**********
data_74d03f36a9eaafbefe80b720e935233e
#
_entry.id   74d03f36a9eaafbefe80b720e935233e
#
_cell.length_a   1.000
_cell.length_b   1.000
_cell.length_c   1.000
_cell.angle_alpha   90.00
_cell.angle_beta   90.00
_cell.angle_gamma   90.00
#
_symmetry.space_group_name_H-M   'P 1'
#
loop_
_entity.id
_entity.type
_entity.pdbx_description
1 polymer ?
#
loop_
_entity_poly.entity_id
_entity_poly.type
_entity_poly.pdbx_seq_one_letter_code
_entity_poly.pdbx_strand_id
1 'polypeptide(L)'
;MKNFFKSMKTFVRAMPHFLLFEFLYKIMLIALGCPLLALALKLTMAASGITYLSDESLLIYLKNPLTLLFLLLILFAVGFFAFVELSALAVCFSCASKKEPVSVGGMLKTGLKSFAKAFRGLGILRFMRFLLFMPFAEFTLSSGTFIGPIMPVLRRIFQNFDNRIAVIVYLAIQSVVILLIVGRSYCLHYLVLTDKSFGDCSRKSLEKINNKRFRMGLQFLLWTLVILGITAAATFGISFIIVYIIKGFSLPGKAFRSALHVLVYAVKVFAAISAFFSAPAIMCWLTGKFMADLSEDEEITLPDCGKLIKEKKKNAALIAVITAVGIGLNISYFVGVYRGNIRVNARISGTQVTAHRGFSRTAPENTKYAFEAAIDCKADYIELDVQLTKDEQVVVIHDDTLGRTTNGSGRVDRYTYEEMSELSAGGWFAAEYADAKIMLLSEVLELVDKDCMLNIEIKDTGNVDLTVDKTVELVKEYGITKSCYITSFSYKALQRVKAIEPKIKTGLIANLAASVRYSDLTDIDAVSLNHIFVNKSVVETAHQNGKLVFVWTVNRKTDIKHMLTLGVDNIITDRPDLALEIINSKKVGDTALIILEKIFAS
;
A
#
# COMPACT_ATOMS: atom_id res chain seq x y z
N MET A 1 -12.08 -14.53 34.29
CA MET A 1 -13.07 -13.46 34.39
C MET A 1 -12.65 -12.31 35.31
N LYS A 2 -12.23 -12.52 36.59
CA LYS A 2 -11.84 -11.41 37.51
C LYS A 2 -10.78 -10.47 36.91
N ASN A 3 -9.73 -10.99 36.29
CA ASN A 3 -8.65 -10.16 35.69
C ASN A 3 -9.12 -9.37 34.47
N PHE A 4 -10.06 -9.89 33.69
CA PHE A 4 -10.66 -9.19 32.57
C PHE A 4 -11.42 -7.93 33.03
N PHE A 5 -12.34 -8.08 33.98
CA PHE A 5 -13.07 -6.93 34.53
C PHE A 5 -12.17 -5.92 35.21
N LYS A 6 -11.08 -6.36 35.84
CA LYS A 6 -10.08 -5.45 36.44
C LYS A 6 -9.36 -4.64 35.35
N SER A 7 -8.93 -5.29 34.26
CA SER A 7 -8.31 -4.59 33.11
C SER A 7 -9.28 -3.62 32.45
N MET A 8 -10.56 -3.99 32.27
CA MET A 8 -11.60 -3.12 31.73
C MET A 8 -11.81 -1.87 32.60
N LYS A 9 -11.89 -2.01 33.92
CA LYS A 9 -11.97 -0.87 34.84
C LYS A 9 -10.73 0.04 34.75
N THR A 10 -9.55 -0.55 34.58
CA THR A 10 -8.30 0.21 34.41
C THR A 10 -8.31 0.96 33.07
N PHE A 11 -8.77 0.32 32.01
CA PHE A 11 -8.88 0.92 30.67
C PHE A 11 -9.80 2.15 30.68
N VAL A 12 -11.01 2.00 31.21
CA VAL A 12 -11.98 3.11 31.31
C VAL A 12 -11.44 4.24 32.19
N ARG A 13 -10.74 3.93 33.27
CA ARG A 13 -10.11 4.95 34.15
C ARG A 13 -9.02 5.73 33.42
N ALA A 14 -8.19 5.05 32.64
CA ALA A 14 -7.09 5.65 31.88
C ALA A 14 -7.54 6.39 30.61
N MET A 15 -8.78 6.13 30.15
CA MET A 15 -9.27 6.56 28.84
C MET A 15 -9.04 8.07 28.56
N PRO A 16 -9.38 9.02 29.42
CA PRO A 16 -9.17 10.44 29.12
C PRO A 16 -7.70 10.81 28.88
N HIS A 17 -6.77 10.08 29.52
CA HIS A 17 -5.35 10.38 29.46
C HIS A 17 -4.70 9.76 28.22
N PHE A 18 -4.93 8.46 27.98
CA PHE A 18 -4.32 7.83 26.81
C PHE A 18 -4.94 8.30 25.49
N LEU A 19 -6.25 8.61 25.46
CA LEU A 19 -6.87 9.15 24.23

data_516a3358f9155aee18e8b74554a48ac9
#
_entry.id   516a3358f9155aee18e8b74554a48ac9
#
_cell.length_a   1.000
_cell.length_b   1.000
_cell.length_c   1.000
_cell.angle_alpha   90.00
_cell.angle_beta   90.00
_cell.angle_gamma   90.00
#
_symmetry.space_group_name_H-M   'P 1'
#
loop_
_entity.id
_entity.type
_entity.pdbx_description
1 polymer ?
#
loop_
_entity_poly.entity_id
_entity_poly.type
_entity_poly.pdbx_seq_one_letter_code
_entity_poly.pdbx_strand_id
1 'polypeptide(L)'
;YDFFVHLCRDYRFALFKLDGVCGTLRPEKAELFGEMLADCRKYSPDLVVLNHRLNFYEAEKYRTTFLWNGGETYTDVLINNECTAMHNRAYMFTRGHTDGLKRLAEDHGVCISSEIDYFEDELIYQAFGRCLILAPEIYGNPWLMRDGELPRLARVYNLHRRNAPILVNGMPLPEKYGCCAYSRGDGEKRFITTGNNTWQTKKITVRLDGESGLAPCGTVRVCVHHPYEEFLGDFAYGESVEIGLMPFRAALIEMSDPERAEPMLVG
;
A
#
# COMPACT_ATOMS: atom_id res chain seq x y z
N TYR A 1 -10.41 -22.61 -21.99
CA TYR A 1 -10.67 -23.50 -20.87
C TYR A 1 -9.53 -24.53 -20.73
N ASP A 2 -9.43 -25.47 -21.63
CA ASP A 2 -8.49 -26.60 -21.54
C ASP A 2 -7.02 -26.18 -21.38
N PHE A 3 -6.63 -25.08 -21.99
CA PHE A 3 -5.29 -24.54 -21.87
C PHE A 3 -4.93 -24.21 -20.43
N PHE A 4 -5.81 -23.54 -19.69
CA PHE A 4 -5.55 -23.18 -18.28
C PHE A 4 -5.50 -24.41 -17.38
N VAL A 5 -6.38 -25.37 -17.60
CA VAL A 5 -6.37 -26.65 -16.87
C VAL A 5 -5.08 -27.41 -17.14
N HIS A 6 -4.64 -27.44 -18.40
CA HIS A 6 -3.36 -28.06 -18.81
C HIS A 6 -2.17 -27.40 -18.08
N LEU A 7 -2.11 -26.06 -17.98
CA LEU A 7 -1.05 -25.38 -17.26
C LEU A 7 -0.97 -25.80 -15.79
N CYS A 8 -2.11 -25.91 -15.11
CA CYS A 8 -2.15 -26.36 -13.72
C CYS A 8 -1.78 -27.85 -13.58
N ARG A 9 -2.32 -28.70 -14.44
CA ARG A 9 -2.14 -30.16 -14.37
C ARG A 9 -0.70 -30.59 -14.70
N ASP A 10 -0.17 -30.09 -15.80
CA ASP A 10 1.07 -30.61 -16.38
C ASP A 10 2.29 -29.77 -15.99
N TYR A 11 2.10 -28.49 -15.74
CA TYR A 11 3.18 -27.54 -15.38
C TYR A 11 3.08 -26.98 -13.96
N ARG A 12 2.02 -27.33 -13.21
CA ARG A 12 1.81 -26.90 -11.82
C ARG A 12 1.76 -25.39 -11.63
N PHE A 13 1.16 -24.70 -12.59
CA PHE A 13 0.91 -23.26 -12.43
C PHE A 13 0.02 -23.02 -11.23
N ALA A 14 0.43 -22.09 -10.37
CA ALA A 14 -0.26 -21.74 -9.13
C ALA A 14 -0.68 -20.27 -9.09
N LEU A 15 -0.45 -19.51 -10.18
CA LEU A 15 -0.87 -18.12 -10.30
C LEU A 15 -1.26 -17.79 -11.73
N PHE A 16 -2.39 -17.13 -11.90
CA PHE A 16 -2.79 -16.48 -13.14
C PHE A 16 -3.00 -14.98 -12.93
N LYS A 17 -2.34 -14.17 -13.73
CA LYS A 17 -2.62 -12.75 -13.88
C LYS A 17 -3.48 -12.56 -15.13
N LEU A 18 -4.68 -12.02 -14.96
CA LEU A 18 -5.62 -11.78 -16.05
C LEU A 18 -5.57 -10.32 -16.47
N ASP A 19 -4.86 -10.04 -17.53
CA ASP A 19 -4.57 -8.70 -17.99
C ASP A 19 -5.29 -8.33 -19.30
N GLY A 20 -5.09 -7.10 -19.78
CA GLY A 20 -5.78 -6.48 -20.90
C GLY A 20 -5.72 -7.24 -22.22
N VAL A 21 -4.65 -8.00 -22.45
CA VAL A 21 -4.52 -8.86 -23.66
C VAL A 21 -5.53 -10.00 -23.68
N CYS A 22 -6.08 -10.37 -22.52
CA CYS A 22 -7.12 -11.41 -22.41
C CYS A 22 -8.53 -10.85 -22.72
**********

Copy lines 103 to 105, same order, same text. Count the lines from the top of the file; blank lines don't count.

_entity.pdbx_description
1 polymer ?
#